The man working the concrete is Cireno, the hired man at Refuge Ranch, home to our daughter and her family in Mexico. Cireno does a little bit of everything, but concrete is one of his favorite mediums with which to work. I was helping him with this particular project, as were a number of other people on our mission team. We were pouring part of the foundation for the new main house being built at Refuge Ranch.
The thing about working with concrete is that you don’t have a lot of time to work it before it begins to set. I’d deliver a wheel barrow of concrete, dump it where Cireno pointed (pointing is the same in either English or Spanish) and he’d immediately begin to spread it around and smooth it out with his trowel. He had to hurry, for in an hour the concrete would already have begun to set.
All of us do a lot of laying of concrete in our lives. By this I mean that we often have a limited time to get things right. It’s frequently impossible to go back and do something differently. I’m amazed, for instance, at how quickly the years of raising our children have gone by. Once they were grown and gone it was too late to be a good dad to my toddlers, to my teenagers, to my growing children. I had three years when I attended seminary before I started pastoring. I’m not sure I appreciated the tremendous opportunity I had to sit under the teaching of some great teachers, but I can’t do it over again.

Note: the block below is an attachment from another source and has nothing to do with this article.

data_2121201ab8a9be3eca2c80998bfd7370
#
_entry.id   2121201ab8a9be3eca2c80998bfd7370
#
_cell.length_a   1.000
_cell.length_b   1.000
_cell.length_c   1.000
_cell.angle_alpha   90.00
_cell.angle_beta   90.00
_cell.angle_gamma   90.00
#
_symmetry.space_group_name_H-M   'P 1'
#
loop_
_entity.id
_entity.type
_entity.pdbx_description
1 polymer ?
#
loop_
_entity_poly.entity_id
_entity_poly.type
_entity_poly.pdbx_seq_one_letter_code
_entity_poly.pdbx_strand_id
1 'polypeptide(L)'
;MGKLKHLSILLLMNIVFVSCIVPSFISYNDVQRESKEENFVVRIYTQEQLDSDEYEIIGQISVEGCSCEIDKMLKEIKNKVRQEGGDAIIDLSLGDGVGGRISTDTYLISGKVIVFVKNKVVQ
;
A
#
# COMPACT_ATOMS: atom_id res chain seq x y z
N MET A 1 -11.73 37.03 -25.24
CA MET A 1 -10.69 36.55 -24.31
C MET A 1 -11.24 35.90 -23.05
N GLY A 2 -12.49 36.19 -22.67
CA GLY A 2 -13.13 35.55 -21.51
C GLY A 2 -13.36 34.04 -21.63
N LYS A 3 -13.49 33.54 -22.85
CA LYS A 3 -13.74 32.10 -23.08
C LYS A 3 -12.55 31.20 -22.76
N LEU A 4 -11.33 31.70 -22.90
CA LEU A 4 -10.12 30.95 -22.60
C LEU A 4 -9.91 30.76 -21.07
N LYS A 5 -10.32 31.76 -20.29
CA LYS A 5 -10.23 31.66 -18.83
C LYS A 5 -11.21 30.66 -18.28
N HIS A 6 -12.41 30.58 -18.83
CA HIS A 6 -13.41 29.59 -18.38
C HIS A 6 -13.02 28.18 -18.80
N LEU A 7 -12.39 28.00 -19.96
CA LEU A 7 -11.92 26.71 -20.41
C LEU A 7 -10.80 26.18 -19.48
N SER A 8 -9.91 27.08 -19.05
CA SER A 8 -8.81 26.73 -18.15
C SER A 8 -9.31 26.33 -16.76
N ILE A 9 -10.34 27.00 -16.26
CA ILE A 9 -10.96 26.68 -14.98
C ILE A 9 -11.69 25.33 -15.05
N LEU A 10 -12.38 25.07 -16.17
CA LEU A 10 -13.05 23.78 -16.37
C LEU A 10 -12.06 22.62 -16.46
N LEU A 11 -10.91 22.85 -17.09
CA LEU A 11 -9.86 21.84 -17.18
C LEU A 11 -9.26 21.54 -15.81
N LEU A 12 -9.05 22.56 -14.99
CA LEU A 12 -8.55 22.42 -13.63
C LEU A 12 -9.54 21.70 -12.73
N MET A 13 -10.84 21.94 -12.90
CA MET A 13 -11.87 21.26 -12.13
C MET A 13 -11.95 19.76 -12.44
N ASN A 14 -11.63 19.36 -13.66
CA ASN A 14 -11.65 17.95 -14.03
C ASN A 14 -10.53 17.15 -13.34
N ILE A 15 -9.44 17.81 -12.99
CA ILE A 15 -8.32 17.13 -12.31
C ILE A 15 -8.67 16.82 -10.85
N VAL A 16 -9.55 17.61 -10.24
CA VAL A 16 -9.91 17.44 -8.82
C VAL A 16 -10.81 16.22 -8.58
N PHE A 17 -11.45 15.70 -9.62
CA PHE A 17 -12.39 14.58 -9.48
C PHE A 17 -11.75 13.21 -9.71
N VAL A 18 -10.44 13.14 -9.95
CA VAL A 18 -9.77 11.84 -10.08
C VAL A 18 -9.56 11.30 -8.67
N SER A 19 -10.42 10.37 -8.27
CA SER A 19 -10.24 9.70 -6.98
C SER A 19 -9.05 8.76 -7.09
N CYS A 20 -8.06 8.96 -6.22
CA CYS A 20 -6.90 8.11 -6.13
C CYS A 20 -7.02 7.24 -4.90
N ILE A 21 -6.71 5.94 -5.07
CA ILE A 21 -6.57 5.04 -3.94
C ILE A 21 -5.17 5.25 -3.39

Life is meaningful because we can have a permanent impact on others, it’s also sobering that we can have a permanent impact on others. We might wish that our wrong attitudes, words, and actions could readily be reversed but they can’t. The other side of this same coin is that our attitudes, words, and actions can have long term positive benefits in the lives of others. The coin of influence always has these two sides.
The teachings of Jesus, and the Biblical teachers before Him and after Him, make clear that what we do with this lifetime has eternal consequences. There’s a time coming when it will be too late to change things. Our response to this reality ought to be a renewed commitment to living this life, and each day of this life, with the awareness that we can make a permanent and eternal impact by who we are and what we do. This life’s important! Each day is important. Every day is a day we pour concrete!
“As long as it is day, we must do the works of him who sent me. Night is coming, when no one can work.” (Jesus in John 9:4)